Technology and Software

Configuring nginx for letsencrypt

Letsencrypt comes with a plugin for Apache. The one for nginx is still experimental. The manual configuration is pretty easy. On the server to protect with SSL:

git clone https://github.com/letsencrypt/letsencrypt
cd letsencrypt
letsencrypt-auto certonly -a manual --rsa-key-size 4096 \
--email you@example.com -d example.com -d www.example.com

This creates a directory /etc/letsencrypt with your account data and your certificates in the live/example.com subdirectory.

Edit you nginx configuration file and add

ssl_certificate /etc/letsencrypt/live/example.com/fullchain.pem;
ssl_certificate_key /etc/letsencrypt/live/example.com/privkey.pem;

to the SSL configuration of your server. It’s important that you use fullchain.pem for the certificate, and not the cert.pem in the letsencrypt directory. Programs like curl and wget won’t work if you use cert.pem. The reason is explained in the first answer to an issue I wrongly opened to letsencrypt. A more detailed explanation is here.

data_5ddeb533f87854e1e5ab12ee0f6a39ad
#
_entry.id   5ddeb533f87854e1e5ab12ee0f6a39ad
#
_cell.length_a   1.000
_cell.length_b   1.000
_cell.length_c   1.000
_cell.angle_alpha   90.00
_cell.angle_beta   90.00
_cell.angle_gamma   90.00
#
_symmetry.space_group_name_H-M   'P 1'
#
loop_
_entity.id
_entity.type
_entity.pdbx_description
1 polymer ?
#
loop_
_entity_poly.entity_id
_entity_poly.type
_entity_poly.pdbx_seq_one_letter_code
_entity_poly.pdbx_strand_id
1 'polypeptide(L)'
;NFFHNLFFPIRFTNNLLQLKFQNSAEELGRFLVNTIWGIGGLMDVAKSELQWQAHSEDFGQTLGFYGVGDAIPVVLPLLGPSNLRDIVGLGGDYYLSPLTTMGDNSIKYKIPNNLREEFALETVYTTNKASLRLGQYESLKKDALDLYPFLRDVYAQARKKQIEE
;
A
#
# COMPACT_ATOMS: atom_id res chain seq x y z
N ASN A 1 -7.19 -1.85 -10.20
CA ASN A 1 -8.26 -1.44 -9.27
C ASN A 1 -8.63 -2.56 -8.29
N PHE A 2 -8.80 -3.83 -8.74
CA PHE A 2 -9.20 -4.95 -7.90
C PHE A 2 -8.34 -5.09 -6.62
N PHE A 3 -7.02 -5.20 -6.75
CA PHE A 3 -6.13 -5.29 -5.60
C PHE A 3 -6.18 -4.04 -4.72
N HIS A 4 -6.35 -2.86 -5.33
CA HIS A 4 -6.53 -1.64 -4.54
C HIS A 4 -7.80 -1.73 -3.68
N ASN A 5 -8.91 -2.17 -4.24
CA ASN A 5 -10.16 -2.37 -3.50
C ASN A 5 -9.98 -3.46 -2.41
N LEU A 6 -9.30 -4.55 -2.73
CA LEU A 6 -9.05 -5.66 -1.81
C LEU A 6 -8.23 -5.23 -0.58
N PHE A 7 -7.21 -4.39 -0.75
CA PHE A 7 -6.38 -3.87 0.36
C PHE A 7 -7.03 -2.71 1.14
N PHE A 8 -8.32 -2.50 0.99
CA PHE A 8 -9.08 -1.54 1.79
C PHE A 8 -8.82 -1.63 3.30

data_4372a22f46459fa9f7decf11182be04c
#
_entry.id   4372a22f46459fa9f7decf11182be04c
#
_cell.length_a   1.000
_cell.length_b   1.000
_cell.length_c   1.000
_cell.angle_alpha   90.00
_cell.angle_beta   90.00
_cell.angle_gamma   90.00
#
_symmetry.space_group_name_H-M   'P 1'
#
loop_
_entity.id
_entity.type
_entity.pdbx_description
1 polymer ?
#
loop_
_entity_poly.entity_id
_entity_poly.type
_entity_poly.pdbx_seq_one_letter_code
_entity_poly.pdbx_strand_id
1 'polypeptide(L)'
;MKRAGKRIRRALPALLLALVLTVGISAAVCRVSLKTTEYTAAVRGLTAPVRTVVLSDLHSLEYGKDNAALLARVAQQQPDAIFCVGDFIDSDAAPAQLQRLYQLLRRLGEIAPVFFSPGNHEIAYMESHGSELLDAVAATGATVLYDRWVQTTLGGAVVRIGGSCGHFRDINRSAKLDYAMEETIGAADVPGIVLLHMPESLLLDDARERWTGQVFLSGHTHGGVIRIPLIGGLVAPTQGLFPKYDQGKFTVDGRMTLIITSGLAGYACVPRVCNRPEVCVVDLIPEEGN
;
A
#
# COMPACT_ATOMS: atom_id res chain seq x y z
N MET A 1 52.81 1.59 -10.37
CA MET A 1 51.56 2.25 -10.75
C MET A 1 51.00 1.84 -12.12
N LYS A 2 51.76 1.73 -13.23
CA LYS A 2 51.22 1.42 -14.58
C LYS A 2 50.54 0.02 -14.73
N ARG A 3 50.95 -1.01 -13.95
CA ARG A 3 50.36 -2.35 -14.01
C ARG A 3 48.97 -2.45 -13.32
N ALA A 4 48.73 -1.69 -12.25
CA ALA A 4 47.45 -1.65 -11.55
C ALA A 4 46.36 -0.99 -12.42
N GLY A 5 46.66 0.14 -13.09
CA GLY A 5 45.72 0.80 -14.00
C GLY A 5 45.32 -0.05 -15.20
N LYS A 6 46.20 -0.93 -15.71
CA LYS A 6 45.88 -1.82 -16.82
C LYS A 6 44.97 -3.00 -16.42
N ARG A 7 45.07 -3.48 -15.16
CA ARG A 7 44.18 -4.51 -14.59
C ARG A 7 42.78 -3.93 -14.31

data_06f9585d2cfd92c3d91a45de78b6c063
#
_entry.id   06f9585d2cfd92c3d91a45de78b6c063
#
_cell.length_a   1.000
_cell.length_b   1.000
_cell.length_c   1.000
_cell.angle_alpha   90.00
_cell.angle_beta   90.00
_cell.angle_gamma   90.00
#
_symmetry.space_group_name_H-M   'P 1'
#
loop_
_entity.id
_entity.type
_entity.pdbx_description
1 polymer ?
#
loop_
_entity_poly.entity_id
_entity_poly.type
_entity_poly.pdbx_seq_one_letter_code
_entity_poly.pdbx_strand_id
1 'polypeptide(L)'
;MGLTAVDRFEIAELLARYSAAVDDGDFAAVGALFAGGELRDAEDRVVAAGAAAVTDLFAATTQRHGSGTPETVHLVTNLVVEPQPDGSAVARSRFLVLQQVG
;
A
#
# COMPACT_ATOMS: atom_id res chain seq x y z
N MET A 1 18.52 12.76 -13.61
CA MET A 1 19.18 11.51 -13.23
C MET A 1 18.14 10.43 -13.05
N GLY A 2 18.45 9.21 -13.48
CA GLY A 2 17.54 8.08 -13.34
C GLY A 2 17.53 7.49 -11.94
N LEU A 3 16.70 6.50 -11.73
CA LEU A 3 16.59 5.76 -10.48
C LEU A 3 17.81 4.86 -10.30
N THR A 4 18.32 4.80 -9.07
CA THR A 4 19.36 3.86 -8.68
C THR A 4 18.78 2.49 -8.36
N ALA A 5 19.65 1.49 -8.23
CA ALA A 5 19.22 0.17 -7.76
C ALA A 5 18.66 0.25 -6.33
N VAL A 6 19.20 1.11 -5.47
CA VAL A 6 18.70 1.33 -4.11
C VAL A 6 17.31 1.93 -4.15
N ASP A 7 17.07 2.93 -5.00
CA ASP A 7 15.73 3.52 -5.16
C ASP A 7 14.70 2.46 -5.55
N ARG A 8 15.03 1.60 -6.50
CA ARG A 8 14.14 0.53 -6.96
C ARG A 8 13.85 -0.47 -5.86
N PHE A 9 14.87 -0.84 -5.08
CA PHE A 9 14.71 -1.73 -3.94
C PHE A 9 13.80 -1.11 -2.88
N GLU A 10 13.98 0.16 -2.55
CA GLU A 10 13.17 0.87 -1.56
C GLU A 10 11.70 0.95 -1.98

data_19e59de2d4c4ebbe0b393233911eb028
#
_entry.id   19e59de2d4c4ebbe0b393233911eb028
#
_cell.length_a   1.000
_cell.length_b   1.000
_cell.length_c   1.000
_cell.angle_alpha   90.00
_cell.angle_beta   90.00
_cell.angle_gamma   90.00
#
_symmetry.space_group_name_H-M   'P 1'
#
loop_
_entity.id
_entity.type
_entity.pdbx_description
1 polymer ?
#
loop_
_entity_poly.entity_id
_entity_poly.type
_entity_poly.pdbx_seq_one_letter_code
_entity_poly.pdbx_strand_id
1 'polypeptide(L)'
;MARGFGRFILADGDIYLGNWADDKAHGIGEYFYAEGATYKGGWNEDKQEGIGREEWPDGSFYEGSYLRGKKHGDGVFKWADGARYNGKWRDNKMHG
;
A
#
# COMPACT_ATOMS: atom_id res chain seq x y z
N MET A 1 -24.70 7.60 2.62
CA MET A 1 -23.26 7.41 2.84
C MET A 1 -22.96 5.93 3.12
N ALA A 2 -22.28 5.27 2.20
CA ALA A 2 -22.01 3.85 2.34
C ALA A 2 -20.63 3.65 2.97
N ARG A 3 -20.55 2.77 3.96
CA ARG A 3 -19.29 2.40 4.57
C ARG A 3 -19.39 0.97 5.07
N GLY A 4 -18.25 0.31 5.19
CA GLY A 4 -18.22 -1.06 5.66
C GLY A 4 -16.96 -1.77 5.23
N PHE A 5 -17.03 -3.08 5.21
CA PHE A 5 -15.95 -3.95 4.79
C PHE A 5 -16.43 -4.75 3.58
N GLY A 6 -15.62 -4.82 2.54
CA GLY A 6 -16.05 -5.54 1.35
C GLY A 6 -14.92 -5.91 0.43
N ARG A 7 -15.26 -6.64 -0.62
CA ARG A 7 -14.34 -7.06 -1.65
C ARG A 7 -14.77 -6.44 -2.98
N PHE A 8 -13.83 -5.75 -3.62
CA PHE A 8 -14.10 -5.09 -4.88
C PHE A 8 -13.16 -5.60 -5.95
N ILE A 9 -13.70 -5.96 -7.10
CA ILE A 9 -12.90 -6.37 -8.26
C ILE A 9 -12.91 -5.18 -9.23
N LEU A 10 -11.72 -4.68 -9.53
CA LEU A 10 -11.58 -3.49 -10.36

Restart nginx to test your new certificate.

Remember to setup a cron job to renew the certificate before it expires in 90 days. You should also check Mozilla’s SSL Configuration Generator to improve the security of your https server.

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Technology and Software

Ruby 2.3.0 InstructionSequence

Ruby 2.3 has been released on Christmas day as every Ruby version. It comes with a nice present: the RubyVM::InstructionSequence class with methods to compile scripts, save them and load them later. A quick example:

rvm install ruby-2.3.0
rvm use ruby-2.3.0
cat > test.rb
class Christmas
  def self.day
    25
  end
end
p Christmas.day

cat > compile.rb
instruction_sequence = 
  RubyVM::InstructionSequence.compile_file("test.rb")
File.open("test.iseq", "wb") do |file|
  file.write(instruction_sequence.to_binary)
end

cat > instruction_sequence = nil
File.open("test.iseq", "rb") do |file|
  instruction_sequence =
    RubyVM::InstructionSequence.load_from_binary(file.read)
end
instruction_sequence.eval

ruby compile.rb
ls
compile.rb  execute.rb  test.iseq  test.rb
ruby execute.rb
25

It works!

InstructionSequence comes with a caveat: